sketch, Donaldson said. The deadline
on them is Friday, Oct. 4, which is
also the deadline for other contribu-
tions to the first issue, which will
appear Wednesday, Oct. 15.
Other high spots of the initial
edition will be eight pages of pictures
and a number of special depart-
ments, and a record page and sports
page, which will run every issue.
A staff meeting vill be held 4:45
p.m. today to discuss plans and or-
ganizational ideas, Donaldson said.
All those interested in working on
the staff are urged to come out then.
J. RALEIGh NELSON
Social and cultural life of the Uni-
versity's foreign students will be cen-
tered in the complete program
planned by the International Center
to help adjust foreign-born students
to campus life and to make possible
contributions representative of their
Under the direction of Prof. Ra-
leigh Nelson and his staff, registra-
tion, housing and general hospitality
have been highlights of the Center's
I orientation schedule during the past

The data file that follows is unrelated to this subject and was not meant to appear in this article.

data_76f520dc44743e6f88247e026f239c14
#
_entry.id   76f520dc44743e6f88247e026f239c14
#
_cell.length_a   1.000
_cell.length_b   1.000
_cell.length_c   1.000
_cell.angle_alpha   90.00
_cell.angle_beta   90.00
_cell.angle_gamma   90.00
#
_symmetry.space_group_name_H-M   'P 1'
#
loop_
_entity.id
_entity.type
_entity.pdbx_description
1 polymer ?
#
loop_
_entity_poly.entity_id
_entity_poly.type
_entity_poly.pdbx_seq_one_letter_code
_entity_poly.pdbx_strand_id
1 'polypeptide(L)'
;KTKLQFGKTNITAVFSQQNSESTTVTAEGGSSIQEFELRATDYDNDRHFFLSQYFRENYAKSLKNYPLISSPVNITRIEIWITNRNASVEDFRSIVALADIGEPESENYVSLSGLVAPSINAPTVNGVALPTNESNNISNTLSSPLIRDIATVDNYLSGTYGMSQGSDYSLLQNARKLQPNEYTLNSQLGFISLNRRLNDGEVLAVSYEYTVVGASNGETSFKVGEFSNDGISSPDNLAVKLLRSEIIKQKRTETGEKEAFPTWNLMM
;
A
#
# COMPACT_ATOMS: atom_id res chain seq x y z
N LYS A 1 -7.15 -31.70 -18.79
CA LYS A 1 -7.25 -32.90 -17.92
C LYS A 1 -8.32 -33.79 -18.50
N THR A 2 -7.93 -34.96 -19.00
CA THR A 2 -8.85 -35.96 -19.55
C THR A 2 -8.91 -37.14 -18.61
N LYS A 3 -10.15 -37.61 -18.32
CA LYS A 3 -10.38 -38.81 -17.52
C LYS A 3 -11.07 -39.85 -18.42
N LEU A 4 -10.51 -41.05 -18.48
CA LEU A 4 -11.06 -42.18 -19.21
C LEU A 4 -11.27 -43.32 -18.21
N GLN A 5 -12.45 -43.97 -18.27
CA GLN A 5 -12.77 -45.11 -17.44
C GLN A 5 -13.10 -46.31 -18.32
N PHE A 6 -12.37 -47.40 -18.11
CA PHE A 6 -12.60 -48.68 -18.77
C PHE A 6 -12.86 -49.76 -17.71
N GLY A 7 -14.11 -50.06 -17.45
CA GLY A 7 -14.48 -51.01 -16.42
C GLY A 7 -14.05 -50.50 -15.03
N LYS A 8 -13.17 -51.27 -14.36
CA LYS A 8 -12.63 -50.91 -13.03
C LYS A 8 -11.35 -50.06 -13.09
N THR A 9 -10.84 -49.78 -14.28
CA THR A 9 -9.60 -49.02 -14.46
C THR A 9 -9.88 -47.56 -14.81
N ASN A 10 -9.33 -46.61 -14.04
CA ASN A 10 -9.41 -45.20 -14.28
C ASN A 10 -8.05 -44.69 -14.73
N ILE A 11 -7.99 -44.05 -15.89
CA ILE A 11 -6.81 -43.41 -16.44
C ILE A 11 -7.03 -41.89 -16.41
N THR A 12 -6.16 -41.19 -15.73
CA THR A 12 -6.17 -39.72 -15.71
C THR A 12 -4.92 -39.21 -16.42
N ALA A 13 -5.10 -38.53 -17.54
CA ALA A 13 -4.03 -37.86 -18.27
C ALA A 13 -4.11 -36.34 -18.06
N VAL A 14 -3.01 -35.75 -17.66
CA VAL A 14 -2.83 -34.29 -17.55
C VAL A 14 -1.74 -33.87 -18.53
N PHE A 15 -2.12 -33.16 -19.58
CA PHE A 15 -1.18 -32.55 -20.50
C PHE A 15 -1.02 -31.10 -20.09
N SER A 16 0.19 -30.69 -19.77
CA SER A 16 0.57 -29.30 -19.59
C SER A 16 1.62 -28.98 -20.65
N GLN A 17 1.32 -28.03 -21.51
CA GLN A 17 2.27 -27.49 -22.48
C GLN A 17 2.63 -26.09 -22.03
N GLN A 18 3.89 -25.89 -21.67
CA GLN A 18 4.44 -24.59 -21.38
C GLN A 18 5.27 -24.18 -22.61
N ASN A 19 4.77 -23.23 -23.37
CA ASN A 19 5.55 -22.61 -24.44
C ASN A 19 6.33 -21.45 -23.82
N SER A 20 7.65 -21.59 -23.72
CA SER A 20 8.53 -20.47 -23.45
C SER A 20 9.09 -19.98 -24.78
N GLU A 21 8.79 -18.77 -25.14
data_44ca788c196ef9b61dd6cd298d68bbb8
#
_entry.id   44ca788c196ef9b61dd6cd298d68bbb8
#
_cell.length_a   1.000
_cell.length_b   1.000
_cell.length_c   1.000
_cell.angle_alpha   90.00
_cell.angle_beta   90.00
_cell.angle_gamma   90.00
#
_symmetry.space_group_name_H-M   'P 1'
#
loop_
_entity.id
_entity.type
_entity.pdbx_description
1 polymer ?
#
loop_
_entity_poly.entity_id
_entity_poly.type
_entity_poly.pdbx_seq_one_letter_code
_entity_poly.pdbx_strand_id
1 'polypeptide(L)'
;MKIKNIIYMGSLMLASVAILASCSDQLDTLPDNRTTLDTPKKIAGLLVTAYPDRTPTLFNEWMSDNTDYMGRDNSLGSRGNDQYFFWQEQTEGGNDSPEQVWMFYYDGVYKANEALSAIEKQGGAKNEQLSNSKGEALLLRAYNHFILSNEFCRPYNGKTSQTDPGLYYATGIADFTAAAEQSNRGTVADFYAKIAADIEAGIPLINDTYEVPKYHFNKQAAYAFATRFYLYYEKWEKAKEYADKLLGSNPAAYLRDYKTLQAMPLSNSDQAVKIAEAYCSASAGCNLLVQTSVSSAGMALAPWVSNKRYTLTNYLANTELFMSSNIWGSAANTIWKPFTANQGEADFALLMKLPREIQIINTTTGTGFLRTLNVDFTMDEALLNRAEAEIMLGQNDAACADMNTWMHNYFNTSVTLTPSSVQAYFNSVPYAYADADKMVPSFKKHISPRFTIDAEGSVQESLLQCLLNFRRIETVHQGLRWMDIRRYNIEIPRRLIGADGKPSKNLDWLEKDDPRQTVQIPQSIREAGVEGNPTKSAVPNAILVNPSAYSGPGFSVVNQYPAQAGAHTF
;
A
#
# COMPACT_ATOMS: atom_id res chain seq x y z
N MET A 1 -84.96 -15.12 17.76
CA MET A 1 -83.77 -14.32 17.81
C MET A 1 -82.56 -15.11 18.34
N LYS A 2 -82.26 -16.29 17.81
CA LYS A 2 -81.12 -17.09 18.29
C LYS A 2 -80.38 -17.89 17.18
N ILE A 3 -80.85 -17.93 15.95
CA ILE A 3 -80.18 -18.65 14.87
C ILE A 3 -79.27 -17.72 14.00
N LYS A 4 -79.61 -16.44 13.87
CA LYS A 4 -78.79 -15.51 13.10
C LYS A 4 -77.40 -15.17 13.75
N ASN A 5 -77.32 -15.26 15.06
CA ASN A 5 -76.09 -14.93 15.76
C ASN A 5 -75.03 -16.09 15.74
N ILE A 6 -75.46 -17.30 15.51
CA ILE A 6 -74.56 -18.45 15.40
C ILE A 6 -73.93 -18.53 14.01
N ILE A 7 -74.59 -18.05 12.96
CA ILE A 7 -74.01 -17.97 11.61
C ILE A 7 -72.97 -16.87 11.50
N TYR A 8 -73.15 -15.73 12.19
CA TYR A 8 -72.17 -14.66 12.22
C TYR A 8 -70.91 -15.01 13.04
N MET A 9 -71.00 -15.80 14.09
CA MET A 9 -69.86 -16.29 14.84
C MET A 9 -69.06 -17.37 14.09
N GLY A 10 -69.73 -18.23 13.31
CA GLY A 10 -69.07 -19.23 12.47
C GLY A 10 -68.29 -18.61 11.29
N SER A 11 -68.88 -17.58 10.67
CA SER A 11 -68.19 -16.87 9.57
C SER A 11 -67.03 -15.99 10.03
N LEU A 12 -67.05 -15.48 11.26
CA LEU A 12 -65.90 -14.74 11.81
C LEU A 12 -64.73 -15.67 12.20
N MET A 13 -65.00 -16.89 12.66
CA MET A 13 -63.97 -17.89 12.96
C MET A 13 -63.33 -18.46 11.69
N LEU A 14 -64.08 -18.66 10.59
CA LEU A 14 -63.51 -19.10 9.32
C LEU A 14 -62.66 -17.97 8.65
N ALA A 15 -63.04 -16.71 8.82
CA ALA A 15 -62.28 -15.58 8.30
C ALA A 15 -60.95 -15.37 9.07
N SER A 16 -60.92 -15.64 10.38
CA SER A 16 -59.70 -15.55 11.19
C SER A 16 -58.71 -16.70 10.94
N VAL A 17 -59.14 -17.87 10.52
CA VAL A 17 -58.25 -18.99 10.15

month. Teas and campus tours have
acquainted new students from abroad
with students and University facil-
Plan Sunday Programs
The year's program of Sunday
night, suppers inaugurated Sept. 29
will feature informal entertainment
and recreation at the Center located
in the south wing of the Union. Ping-
pong, records, and a library of books
on American life are housed in the
lounges and game rooms of the Cen-
Classes will be held for students
desiring instruction in English and
American customs directed by mem-
bers of the staff and other foreign
students. Students may exchange
instruction in one or more foreign
languages with other through regis-
tration at the Center. Among the
languages listed are Portuguese,